Classroom Closer Lock Illegal

By Brian Rhodes, Published Oct 28, 2014, 12:00am EDT

Keeping classrooms locked against intruders is one the most urgent security priorities today. With terrible active shooting events in schools in the mind of many administrators, a teacher has developed 'The Sleeve [link no longer available]', a bracket that slides over a door's closer.

Many herald the devices as an example of ingenuity, and a valuable low-cost add that enhances school security. However, not only is the device unsafe, it violates many life/safety codes, and potentially cause a much bigger tragedy that it ever prevents.

In the note, we examine The Sleeve's problems, explain why it is a risk, and list safe alternatives.

Door Closer Lock

The Sleeve is a simple idea: a small metal bracket that slides over the parallel bars of a door closer, preventing it from opening.  Part of the appeal is the user need not expose themselves or the classroom's occupants to potential danger to lock the door.  Like so many keyed locks that first require the teacher to open the door and lock the door from the outside, The Sleeve locks the door without opening it first. 

The device has gotten widespread positive media coverage and several writeups, including:

Product Overview

The inventor's video below gives an overview of 'The Sleeve', and how it is sized for use:

The product's page emphasizes the device's utility in an active shooter situation [link no longer available], enabling the teacher to 'secure the door in seconds'.

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A simple device with no moving parts, 'The Sleeve' is priced for $65, and is even available as a 'Gift for a Teacher [link no longer available]' for concerned parents.

Door Closers Optional

Safety problems aside, 'The Sleeve' is only able to be used on doors that also include automatic closers. While closers do have an invaluable security role (See:Door Closers: Critical Security Hardware), its because they automatically shut a door when it is opened and not because they lock the door once closed.

Indeed, while almost every door has a lock, a small percentage are typically equipped with closers.  In many cases, high volume corridor openings, fire doors, or perimeter doors have closers but there is no requirement that classroom doors have them.  

A Terrible Idea

Beyond that, using this device is likely to be as much of a risk as an aid:

  • Unsafe: Nothing prevents The Sleeve from locking people in a room, trapping them as easily as it keeps threats out. A teacher may be unclear on the nature of the general emergency in a school: Are those alarms for fire, severe weather, or an active shooter? Given the 'other risks' an alarm could signal, using the device could directly contribute to locking people in a threatened or dangerous area.
  • Ineffective: Trying to defeat The Sleeve is likely difficult, but not impossible. Especially if an intruder is armed with a gun. In every case, the device relies on a properly installed an anchored closer to keep things shut, but does not address the risk of a closer being forced off a thin frame or broken from the door.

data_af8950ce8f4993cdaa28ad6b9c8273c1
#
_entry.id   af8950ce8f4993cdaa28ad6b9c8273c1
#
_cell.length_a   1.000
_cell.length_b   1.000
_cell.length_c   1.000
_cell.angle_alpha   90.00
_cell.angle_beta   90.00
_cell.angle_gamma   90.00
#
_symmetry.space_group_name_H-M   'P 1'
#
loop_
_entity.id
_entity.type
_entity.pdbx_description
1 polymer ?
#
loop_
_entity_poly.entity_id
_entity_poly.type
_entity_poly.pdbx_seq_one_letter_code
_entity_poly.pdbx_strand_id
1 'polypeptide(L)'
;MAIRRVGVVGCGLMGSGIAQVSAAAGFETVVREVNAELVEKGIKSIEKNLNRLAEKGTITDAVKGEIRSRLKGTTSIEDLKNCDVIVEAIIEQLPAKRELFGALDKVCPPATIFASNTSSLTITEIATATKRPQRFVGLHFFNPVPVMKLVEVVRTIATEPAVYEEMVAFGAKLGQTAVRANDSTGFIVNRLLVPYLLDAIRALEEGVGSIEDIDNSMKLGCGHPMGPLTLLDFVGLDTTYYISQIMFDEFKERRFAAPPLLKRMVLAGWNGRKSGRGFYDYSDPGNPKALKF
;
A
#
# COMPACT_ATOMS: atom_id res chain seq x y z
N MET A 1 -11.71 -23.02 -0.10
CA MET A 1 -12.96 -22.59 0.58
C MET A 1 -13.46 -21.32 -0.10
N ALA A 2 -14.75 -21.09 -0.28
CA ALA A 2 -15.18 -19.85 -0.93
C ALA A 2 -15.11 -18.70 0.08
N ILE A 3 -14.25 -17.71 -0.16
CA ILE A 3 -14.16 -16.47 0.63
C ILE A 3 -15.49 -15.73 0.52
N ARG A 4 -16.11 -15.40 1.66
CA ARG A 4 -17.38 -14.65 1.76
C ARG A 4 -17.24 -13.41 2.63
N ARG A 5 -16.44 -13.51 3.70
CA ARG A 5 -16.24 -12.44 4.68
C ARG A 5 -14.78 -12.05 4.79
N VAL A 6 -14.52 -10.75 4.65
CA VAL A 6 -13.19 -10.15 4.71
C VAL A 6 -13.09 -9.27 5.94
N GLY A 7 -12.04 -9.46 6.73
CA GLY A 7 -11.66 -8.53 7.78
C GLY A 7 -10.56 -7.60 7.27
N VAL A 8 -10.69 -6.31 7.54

Likely Illegal

In many areas, using The Sleeve is against the law. Many local authorities have adopted codes that dictate emergency egress is a simple, instinctual action. The model code for most of these local regulations is International Building Code 1008.1.9 [link no longer available] that states:

"Except as specifically permitted by this section egress doors shall be readily openable from the egress side without the use of a key or special knowledge or effort."

Bottom line: any piece of security door hardware must also guarantee safety. 'The Sleeve' is risky for protecting lives as much as it is keeping them safe.

Better: Classroom Function Locks

Fortunately, there are many safer access control options that do not increase risk if misused. For example, an entire ANSI lock function for door locks designed to lock the door without exposing the inside to danger. Replacement locks with this function (See: Classroom Locks Reviewed for more detail) usually cost about $250. While 4X the cost of 'The Sleeve', they completely mitigate the risk of trapping people in a room.

Likewise, common 'Emergency Lockdown' features in electronic access platforms can be used to quickly secure any unlocked opening. Even standalone locks like the Sargent Lockdown Leverset come with the option for a teacher to use a remote keyfob to lock the opening without needing to be anywhere near the door. Costs for these solutions typically start at $1000 and go upward.

Locks Are Not Everything

Unfortunately, even the right lock choice cannot guarantee intruders are stopped cold. In the case of an active shooter, the intruder can simply shoot their way through many openings without adequate ballistic design. 

For many schools, the most prudent security approach begins at the outside perimeter. Ensuring that armed intruders are unable to enter is far more practically effective that hoping a locked door stops tragedy.

Take The Poll

So what do you think of 'The Sleeve'? Vote below:

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